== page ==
I’ve met so many wonderful people in the costuming community over the years, and this spring and summer I’ve been lucky enough for several of those connections to turn into collaborations. Since one has already launched and another is very close, it’s high time I told you a little more about them.

After a trip to see the Symington Antique Corset Collection, Lowana from Vanyanis was inspired to produce beautifully engraved busks for today’s corsetmakers. When we first discussed this project, she already done much of the groundwork, but needed assistance with getting her ideas into the vector format her engraver needed. Since that is the same format I use for my embroidery artwork, I was happy to help. Vanyania BuskIn May, she launched her engraved laurel busks in black, gold, and silver, which add a lovely richness of detail to her corset designs, as you can see in the above photo. As well, she is offering a custom engraving service to other corsetmakers, for which I will continue to do vector artwork as needed. It’s been such a pleasure to see these designs come to life, and I can’t wait to see more unique busks being used in the corsetry world! Wearing History PatternAnother collaboration near completion is with Lauren of Wearing History. When she first posted about reproducing a 1910 pattern for a corset cover, I offered to develop a coordinating embroidery design, and she happily accepted.

The original pattern mentioned an embroidery design that was sold separately, but the pattern number didn’t turn up anything online, so I had to look elsewhere for inspiration. A little research turned up a booklet titled Embroidery Hints, Fall and Winter 1910, for the New York Embroidery House, which included several designs for corset covers. I adapted the embroidery slightly to better fit the Wearing History pattern, and added two sizes of eyelets that can be used in place of heirloom lace beading around the neckline, waist, and sleeves.RR108 Back

Both the pattern and embroidery design are with pattern testers now, and should hopefully be available for purchase in the next few weeks. The embroidery design will come with two sets of files, for whitework or multicolor embroidery, and instructions for placement on the corset cover pattern.  As well, I plan to offer the bows as a separate design for use on other vintage underwear, like tap pants and slips.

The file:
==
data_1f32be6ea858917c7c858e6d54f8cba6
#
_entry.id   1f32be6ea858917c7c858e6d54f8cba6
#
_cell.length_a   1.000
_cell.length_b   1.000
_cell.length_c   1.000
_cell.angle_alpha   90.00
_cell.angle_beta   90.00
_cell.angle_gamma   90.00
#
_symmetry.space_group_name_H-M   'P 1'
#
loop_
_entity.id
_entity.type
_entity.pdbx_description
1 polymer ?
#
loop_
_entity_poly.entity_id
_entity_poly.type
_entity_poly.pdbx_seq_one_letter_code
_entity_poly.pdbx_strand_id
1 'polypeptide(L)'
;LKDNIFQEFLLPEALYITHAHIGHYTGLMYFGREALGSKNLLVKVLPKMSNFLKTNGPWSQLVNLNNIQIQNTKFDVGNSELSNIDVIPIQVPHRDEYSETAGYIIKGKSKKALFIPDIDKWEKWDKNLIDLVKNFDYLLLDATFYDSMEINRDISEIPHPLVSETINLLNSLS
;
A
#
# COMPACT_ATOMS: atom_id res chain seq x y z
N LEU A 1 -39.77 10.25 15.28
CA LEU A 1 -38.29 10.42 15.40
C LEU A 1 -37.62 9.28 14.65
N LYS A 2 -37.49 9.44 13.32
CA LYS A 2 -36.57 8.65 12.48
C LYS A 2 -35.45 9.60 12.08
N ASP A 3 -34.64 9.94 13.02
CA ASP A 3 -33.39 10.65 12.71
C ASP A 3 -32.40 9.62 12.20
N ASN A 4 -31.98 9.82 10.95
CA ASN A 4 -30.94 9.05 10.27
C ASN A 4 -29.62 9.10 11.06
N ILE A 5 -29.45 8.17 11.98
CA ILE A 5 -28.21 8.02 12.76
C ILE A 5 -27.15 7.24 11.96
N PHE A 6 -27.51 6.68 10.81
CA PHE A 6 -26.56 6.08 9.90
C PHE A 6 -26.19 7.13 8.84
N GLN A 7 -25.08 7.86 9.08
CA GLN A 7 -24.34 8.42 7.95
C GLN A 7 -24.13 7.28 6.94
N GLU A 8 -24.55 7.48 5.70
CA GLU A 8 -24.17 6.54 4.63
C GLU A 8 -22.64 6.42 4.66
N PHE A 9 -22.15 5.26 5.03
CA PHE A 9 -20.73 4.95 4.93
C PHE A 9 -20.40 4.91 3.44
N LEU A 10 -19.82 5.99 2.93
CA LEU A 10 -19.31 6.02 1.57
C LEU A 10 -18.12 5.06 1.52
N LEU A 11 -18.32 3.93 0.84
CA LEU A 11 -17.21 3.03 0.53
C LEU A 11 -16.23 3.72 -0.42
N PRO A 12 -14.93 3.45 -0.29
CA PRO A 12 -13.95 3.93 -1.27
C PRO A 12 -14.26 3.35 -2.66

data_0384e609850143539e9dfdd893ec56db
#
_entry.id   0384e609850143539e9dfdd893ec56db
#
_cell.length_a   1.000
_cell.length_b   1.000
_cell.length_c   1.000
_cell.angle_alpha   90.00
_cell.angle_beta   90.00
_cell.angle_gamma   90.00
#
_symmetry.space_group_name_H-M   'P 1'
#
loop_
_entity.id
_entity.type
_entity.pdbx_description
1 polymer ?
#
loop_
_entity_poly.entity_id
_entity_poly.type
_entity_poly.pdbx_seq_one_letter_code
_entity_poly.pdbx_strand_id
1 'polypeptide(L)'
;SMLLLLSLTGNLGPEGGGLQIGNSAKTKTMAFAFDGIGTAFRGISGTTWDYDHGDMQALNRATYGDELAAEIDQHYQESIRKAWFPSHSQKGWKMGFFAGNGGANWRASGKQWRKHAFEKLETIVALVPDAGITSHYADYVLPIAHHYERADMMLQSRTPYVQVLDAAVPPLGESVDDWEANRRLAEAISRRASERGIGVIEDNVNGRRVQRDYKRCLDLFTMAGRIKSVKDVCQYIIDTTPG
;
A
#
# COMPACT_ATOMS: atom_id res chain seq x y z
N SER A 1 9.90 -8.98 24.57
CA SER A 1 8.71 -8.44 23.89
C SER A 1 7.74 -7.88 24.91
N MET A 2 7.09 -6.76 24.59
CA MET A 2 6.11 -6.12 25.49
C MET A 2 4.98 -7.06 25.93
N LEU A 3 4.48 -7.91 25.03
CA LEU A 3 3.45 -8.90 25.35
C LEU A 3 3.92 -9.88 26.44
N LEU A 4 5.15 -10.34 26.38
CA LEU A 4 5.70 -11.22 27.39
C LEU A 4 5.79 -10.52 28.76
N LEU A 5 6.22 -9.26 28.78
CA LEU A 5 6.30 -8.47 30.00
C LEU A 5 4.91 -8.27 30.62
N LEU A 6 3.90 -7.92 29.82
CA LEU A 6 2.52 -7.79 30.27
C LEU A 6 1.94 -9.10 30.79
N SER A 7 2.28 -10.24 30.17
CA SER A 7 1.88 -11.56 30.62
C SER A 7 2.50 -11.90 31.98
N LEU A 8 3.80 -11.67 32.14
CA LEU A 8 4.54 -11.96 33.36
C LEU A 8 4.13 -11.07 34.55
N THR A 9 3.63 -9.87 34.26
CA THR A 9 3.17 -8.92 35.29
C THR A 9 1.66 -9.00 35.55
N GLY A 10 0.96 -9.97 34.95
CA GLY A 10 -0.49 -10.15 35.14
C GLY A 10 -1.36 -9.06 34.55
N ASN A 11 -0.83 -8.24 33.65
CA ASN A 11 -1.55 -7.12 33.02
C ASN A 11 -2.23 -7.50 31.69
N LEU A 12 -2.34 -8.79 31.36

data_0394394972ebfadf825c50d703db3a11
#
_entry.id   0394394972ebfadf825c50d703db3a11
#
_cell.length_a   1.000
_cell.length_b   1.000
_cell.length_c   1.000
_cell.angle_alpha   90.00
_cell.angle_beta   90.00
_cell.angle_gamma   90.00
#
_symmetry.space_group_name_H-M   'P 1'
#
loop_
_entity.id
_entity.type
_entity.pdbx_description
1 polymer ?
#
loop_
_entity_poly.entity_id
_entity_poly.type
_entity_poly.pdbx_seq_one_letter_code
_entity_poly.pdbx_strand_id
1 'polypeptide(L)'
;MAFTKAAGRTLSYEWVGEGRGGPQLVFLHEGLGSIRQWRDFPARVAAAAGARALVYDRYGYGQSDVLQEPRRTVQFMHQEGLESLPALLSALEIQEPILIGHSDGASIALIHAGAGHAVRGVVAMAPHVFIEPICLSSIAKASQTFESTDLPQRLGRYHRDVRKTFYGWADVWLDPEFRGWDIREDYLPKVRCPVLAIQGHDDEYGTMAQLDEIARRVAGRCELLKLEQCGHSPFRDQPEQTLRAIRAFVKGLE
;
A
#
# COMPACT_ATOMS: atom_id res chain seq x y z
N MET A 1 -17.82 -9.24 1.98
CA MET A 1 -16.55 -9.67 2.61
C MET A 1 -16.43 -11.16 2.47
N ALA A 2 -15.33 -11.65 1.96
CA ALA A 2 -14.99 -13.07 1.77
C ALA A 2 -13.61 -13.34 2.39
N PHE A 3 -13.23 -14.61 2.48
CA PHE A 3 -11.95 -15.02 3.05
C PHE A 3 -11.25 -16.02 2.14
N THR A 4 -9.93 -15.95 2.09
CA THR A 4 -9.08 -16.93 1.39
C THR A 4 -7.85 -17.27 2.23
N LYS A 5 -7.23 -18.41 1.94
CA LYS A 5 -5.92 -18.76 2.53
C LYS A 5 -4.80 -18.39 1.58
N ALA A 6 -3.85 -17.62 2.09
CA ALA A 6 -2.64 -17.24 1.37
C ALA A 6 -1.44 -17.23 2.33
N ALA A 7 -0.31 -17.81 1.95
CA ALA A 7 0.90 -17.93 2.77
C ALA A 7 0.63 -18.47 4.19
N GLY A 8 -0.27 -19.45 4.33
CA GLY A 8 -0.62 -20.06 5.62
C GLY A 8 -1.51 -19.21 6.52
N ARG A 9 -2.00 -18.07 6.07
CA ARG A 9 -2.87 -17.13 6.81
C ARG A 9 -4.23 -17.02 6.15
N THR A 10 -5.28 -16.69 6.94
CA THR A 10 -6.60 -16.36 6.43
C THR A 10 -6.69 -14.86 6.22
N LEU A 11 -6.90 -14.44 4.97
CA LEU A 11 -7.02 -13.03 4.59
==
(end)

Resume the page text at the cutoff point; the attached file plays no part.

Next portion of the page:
The final collaboration (for now!) is one of my largest embroidery projects to date. I’ve been requested to duplicate the embroidery on a Regency gown in the collection held at Berrington Hall in the UK. I’m excited to tackle this one because it will require some experimentation with metallic threads and different patterns of fills for the main embroidery, and is quite different than the other designs I have already produced.

It’s a lovely, delicate gown and I feel privileged to have access to photos of it from all angles upon which I can base my embroidery designs, especially since there are few photos of this gown that have been made public. Unfortunately, that means I can’t share photos of the original with you for comparison, but I will be sharing my progress on the reproduction. The final embroidery design won’t be released immediately, pending completion of a copy of the gown, but I hope to offer them some time in 2016.

Every one of these projects makes my heart sing, because they bring to life the small details of dress that were once commonplace, but have been lost or forgotten for years. I love working alongside other passionate business owners who are keeping history alive by making patterns, busks, cosmetics, shoes, and so much more available to the costuming community. I hope that this is just the beginning, and that over time, I can participate in many more collaborations like these!

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